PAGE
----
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Blade Air Mobility Inc., best known for flying Manhattan’s elite to locations including the Hamptons, Nantucket and South Florida, is doubling down on the business of transporting human organs.
Blade, which went public through a merger with a special purpose acquisition company earlier this year, agreed to buy Trinity Air Medical Inc., an air-transport firm that specializes in organs, Blade Chief Executive Officer Rob Wiesenthal said in an interview.
The CEO said Blade will pay $23 million for Tempe, Arizona-based Trinity, which is profitable, in a transaction that’s expected to make the combined company the largest organ air-transportation provider in the U.S.
“Given the existence of landing pads at most hospitals today, we have the ability to replace Trinity’s ambulances with helicopters on certain hospital-to-hospital missions immediately while preparing for a transition to both existing ‘last mile’ cargo drones as well as electric vertical aircraft as soon as they become available,” Wiesenthal said in an emailed statement Thursday.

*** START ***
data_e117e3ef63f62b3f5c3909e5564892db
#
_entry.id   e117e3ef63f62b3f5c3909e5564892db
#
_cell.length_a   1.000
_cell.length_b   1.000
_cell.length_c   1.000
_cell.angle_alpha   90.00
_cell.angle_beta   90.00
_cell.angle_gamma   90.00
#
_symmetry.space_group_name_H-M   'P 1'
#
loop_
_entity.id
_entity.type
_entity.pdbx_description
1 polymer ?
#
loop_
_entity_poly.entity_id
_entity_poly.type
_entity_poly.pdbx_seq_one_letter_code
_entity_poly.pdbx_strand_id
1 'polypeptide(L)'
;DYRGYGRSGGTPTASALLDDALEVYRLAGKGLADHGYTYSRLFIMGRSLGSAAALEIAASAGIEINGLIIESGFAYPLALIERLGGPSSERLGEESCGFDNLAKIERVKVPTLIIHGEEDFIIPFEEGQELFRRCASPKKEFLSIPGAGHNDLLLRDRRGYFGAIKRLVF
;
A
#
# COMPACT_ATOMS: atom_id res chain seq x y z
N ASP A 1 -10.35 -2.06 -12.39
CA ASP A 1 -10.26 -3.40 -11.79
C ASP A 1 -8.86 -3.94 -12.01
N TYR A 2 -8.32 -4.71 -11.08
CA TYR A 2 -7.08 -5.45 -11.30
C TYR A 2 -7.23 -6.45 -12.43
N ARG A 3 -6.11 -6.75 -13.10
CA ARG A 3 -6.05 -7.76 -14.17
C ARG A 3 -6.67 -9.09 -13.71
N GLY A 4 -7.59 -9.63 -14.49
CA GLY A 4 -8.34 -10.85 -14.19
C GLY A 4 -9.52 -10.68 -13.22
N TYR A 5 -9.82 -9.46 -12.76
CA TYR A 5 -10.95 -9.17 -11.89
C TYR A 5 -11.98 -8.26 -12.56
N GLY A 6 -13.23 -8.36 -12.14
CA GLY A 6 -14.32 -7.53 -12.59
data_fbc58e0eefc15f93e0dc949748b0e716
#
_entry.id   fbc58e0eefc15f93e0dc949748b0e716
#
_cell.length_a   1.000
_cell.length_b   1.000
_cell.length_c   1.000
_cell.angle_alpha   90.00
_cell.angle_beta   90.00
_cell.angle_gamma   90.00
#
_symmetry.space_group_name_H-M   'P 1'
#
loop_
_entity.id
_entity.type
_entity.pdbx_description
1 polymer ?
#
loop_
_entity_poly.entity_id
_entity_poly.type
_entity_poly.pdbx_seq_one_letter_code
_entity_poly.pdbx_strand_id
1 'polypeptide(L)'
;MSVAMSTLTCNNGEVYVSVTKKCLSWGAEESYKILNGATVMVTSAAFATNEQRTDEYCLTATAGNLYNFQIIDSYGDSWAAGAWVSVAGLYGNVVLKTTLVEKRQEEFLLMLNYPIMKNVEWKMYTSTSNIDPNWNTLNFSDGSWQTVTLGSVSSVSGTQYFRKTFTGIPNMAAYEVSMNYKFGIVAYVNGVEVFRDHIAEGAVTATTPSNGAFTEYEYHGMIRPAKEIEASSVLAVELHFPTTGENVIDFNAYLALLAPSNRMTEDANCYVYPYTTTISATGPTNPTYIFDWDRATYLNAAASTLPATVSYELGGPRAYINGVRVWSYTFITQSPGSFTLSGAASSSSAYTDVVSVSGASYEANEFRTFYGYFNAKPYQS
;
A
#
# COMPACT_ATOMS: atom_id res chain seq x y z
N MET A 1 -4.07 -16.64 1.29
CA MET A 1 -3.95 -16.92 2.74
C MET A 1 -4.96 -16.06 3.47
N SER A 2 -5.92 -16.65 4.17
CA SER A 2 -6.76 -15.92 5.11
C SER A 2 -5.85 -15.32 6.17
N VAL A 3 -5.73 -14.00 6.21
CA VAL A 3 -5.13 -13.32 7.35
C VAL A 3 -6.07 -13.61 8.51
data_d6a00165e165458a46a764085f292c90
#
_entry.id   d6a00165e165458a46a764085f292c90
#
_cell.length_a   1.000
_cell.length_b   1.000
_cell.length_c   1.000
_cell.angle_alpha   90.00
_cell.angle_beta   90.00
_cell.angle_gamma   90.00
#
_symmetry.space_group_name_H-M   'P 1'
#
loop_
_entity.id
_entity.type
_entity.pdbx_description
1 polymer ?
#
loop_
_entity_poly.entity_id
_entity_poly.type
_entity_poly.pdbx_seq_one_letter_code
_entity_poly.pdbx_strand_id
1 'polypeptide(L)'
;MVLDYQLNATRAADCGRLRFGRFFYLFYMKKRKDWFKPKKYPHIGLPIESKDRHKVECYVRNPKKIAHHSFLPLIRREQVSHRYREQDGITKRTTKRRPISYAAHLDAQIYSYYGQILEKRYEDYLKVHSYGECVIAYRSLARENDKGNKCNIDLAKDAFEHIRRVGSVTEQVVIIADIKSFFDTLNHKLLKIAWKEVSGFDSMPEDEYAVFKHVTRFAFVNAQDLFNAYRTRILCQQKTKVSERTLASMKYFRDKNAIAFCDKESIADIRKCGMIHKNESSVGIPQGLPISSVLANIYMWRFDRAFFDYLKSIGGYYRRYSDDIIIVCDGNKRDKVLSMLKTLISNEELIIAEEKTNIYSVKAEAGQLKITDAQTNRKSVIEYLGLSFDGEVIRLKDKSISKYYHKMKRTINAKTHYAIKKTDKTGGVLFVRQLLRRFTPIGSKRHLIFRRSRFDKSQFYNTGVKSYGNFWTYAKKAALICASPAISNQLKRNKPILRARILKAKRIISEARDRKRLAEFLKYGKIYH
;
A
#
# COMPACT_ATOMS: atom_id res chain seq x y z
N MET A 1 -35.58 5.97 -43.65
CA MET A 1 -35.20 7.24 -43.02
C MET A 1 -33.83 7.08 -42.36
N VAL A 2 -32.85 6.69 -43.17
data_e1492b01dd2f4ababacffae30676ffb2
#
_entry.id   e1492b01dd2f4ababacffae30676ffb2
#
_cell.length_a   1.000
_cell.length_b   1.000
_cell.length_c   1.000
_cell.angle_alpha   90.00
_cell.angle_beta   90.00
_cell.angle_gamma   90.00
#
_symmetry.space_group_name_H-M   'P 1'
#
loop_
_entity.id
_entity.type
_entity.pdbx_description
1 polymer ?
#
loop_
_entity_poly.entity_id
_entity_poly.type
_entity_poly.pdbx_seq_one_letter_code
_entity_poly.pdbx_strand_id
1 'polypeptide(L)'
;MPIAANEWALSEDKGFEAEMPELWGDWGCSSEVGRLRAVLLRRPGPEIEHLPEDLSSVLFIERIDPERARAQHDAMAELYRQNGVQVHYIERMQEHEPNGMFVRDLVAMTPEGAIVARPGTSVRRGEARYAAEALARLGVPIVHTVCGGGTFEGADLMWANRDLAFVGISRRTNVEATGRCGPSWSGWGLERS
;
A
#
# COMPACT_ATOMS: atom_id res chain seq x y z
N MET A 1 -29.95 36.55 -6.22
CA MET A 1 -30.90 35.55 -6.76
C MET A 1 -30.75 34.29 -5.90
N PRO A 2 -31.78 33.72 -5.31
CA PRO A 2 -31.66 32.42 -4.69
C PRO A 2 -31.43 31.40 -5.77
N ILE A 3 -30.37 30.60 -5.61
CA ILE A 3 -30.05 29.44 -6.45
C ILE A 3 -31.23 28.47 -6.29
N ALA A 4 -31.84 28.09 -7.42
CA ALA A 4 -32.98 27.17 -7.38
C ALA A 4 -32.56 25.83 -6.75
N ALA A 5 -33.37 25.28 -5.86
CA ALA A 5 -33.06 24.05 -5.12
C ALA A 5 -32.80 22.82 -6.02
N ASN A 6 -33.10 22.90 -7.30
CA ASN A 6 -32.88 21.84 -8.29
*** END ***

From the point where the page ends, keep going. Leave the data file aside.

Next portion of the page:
Advances in organ-preservation technology have boosted demand for point-to-point organ transport by air, Trinity CEO Seth Bacon said, adding that drone and electric vertical aircraft technology have the potential to reduce transit times and improve patient outcomes. Bacon will become CEO of Blade MediMobility, the company’s organ-transport division.
“M&A is typically an unnatural act for high-growth companies,” Wiesenthal said. “If you have strong acquisition and integration expertise, as we do, it can be a terrific way to fortify your competitive stature while enjoying revenue enhancements and cost savings that benefit your overall business,” he said, pointing to Blade’s consolidation of the seaplane industry in the U.S. Northeast.
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